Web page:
Avid game design enthusiast, Craig Perko, over at his projectperko blog, brings up a topic that I’ve wrestled with for long periods of time myself: in essence, can we create game mechanics for/related to social interaction, and should we?

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RuneQuest Cover RuneQuest (1984)
Publisher: The Avalon Hill Game Company (www.avalonhill.com)
Orig. Copyright: (c) 1978, 1979, 1980, 1984 Chaosium Inc. (www.chaosium.com/index.php)
Current Publisher: Mongoose Publishing (www.mongoosepublishing.com/index.php)
Advancement: Skills, percentile based, usage-based
Features: hit locations, initial character skills based on years per “occupation”, varied magic systems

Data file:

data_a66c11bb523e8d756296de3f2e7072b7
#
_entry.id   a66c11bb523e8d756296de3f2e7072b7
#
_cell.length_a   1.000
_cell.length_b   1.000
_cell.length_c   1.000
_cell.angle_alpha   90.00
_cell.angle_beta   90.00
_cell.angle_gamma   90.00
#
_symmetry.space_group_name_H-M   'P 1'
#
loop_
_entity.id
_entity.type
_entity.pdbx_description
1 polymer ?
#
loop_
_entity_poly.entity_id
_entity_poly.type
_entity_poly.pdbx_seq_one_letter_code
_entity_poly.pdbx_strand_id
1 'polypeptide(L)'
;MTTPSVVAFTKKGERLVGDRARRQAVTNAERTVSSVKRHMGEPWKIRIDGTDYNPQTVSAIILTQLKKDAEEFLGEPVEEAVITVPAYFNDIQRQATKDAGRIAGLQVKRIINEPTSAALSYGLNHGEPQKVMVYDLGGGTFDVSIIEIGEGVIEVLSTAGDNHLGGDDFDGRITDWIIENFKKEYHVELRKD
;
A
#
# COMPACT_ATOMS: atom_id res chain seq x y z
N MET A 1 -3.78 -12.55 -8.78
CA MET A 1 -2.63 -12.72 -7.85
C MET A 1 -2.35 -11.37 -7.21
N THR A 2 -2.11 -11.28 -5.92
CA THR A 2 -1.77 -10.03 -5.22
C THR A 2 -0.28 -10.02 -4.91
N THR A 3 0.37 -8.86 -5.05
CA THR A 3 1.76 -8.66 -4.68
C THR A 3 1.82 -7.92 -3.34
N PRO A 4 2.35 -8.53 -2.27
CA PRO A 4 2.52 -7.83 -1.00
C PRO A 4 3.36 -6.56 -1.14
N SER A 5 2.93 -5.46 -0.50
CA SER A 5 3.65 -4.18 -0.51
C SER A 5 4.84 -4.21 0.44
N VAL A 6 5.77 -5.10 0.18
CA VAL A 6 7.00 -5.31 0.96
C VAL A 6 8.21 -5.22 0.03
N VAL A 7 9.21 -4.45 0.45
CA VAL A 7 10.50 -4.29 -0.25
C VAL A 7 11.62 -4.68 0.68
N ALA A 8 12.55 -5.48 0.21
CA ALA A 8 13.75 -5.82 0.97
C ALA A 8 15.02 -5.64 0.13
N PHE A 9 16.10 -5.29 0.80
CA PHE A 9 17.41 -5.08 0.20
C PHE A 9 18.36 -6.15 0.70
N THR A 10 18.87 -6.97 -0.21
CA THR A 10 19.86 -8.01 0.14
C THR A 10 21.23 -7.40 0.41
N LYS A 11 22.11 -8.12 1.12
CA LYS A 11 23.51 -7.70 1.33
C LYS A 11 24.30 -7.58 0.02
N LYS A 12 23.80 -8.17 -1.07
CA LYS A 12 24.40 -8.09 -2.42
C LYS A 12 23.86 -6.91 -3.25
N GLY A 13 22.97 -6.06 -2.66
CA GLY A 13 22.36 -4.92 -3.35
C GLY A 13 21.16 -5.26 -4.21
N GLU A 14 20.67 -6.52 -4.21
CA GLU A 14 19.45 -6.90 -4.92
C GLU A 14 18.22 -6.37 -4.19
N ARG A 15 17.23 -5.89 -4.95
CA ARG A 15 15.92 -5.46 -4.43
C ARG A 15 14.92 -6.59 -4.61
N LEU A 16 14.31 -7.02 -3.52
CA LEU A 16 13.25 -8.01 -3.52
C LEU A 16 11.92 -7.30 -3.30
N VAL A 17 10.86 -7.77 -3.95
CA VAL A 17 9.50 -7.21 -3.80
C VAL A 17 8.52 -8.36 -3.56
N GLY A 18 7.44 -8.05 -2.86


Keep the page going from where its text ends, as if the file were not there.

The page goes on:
RuneQuest was one of the titles that became available during the first major burst of releases in pen-and-paper RPGs, in the mid-to-late 70s. It was one of the games that succeeded in working it’s way into a limited number of mainstream outlets, toy stores and the like, mainly through the publishing agreement with Avalon Hill, I imagine. While it never became quite as well known as D&D, it was definitely a title you were aware of if you were at all involved in the gaming scene of the time.

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Two more interesting posts on the everpresent RMT issue, and how it interacts with the microtransaction payment model, from Moorgard and Raph.  Raph’s post in particular is very detailed and enlightening (as usual): some very good stuff to chew on there.

I like the concept that MMOs and the like are essentially selling a context… that makes a lot of sense to me…